Scientists have been working on many types of hydrogen sensors. These include optical, electro-chemical and electrical sensors. Electrical sensors, in particular, resistive sensors, are the closest to practicality due to their low cost, simple design and possibility of good sensitivity.
The research is mainly on metal semi-conductors such as zinc oxide as they undergo changes in their electrical resistance in the presence of hydrogen gas. The focus had been on nano-materials since the sensitivity of zinc oxide’s response to hydrogen gas depends upon its surface area: the larger the surface area, or the smaller the particles, the better its sensitivity,

In the new development, researchers loaded the zinc oxide nanoparticles onto nanofibres of carbon and found that it resulted in a sensing response of nearly 74 per cent compared to just 44.5 per cent with pure zinc oxide nanoparticles.

This is due to easy diffusion of hydrogen gas through nanopores of the cotton-candy-like carbon nanofibres, thus bringing them into intimate contact with the zinc oxide nanoparticles deposited on the nanofibres.

The team spun nanofibres by a process called electrospinning, in which a polymer solution is electrically charged and ejected through a spinneret under a high-voltage electric field. In this work, the researchers used a special polymer blend to obtain the nanofibres.

The study was led by Chandra Shekhar Sharma (IIT-Hyderabad) and Mahesh Kumar (IIT-Jodhpur). It also included Vijendra Singh Bhati, Akash Nathani and Adarsh Nigam. Results of this research have been published in journal Sensors and Actuators. (India Science Wire)

Researchers develop materials to detect hydrogen with high sensitivity
 

Gautam

Team StratFront
Feb 16, 2019
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8,375
Tripura, NE, India
‘India-specific cancer genome database being developed’

By Staff Reporter
CHENNAI
Updated : August 25, 2019 08:36 IST

IIT-Madras has established a cancer genomics facility, and in the last four years, has collected 3,000 tissue and blood samples of cancer patients in and around Chennai. | File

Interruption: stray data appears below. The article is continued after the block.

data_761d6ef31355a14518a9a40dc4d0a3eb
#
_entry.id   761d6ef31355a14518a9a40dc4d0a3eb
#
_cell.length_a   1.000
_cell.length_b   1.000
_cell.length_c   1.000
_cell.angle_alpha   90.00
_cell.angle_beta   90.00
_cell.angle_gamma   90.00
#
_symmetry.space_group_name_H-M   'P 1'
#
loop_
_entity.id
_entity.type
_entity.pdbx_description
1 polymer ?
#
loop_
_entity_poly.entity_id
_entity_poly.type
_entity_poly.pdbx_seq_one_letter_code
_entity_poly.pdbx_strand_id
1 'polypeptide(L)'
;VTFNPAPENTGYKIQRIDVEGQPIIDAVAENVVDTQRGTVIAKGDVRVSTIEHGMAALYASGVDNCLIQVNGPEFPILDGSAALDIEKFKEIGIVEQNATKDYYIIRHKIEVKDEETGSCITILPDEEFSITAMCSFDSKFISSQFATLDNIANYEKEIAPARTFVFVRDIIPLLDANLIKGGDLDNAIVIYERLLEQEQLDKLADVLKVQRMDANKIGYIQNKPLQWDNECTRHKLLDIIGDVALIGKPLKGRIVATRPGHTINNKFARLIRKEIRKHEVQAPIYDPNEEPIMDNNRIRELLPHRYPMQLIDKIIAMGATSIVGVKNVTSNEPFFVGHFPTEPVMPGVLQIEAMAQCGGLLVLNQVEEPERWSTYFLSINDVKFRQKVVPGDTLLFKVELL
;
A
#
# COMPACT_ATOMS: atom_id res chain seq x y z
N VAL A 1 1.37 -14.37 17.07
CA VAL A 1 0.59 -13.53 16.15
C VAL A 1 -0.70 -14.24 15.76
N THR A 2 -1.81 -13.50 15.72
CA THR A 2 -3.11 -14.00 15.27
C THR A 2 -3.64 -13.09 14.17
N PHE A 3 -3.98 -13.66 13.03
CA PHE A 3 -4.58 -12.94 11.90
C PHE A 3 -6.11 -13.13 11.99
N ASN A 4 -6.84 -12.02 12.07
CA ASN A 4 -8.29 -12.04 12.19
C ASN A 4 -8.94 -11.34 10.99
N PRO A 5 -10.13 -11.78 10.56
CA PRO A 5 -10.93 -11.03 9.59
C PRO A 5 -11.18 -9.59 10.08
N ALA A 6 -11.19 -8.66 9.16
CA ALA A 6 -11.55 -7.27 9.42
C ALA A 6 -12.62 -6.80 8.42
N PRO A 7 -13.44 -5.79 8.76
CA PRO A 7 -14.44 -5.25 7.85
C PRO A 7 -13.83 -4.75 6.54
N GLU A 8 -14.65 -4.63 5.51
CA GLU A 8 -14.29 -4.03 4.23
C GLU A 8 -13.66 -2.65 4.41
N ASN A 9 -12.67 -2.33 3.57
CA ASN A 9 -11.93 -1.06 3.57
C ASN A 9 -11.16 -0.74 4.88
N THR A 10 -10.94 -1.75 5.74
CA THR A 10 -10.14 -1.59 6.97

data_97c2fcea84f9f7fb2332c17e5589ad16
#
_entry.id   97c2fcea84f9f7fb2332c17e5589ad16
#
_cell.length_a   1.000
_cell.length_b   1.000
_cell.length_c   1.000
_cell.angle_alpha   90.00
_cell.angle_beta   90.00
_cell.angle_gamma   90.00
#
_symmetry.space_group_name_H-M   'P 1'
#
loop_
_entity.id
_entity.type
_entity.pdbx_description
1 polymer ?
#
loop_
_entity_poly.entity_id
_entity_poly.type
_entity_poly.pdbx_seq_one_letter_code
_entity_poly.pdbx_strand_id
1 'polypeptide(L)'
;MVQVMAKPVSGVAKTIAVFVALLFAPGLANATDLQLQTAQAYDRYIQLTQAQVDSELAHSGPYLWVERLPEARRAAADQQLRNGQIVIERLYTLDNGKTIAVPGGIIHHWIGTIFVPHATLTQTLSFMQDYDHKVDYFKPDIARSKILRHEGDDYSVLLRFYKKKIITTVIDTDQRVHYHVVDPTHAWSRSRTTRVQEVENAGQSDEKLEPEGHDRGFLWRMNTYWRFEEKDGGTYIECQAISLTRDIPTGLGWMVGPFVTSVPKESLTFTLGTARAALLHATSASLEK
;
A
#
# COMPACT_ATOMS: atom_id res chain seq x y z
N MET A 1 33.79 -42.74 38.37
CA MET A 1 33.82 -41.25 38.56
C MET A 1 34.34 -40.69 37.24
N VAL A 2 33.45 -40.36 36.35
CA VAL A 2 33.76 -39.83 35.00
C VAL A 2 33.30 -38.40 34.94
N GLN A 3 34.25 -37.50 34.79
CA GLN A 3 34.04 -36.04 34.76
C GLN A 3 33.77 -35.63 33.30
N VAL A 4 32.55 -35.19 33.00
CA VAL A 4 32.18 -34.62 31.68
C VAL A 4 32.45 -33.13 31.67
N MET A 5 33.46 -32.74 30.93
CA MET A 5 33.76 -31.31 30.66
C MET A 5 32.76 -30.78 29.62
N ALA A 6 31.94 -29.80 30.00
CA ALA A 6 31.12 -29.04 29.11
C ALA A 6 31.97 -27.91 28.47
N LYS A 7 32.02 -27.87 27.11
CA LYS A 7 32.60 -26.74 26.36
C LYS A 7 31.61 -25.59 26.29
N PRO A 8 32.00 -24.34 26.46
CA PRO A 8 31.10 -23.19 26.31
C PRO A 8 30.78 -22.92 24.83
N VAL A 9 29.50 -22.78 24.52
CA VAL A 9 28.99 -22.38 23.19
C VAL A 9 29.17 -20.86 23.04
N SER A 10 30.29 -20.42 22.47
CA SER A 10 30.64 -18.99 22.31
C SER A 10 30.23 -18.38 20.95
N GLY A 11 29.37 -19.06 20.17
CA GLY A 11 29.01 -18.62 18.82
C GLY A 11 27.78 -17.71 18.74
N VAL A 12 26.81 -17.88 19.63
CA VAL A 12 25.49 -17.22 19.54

Union Health Ministry ropes in IIT-Madras for the initiative

The Union Health Ministry, in collaboration with the Indian Institute of Technology-Madras(IIT-M), is developing India-specific cancer genome database that will help identify bio-markers specific to the Indian population. This will help in early diagnosis, and also identify drug targets for the Indian population.

IIT-Madras has established a cancer genomics facility, and in the last four years, has collected 3,000 tissue and blood samples of cancer patients in and around Chennai. The idea was to collect 10 lakh tissue samples from across the country.

On Saturday, Union Minister of State for Health Ashwini Kumar Choubey, along with a team from the Indian Council of Medical Research, visited the facility at the IIT-Madras.

“We are launching a ‘war against cancer’. There is a fear among people when it comes to cancer and we want to spread the awareness that it is curable. We want to concentrate on its prevention. We are focusing on genetics so that we can have personalized drugs. We also want public-private partnership to generate funds for cancer treatment,” the Minister told reporters.

“The Ministry is looking at connecting other States, and other databases available in the country. This would reduce the cost of genomics treatment for cancer. As of now, samples were taken to Western countries for testing, costing ₹5-₹7 lakh. When done in India, the cost could come down to ₹50,000,” he noted.

The standard practices for treating cancer patients

With initial cancer screening lacking in the country, the Union Health Ministry is looking at joining hands with health providers. Tamil Nadu, having one of the best models in healthcare in the private sector, could provide expertise for the rest of the country. Already, pacts were signed with centres for cancer screening in Uttar Pradesh, Bihar and Assam, he said.

Vaccine park

HLL Biotech Limited (HBL), a subsidiary of HLL and a Government of India enterprise, had established an integrated vaccine complex at Chengalpattu. The Minister said the government was looking at sparing a few projects of HLL such as HBL that produces vaccines.

“We are looking at how to take the project forward, and how to strengthen HBL. We will do everything to sustain it,” he said. On the upcoming All India Institute of Medical Sciences at Thoppur, he said land has been allotted and tenders were floated for construction of buildings.

‘India-specific cancer genome database being developed’
 

Gautam

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IIT researchers develop India's first spine surgery robot for less painful, affordable surgeries

Researchers at the Indian Institute of Technology (IIT) have developed India's first 'Spine Surgery Robot,' for minimally invasive and open spine surgeries that are less painful and more affordable.

Press Trust of India, New Delhi
August 27, 2019 ; 17:58 IST
1568045158963.png


Researchers at the Indian Institute of Technology (IIT) have developed a 'Spine Surgery Robot,' an image-guided robotic system for minimally invasive and open spine surgeries that are less painful and more affordable.

India's first robotic spinal surgery system

The project funded by HRD Ministry, is India's first robotic system for spinal surgery - making such procedures right-first-time across skill level of surgeons and affordable to patients, the researchers at IIT Madras claim.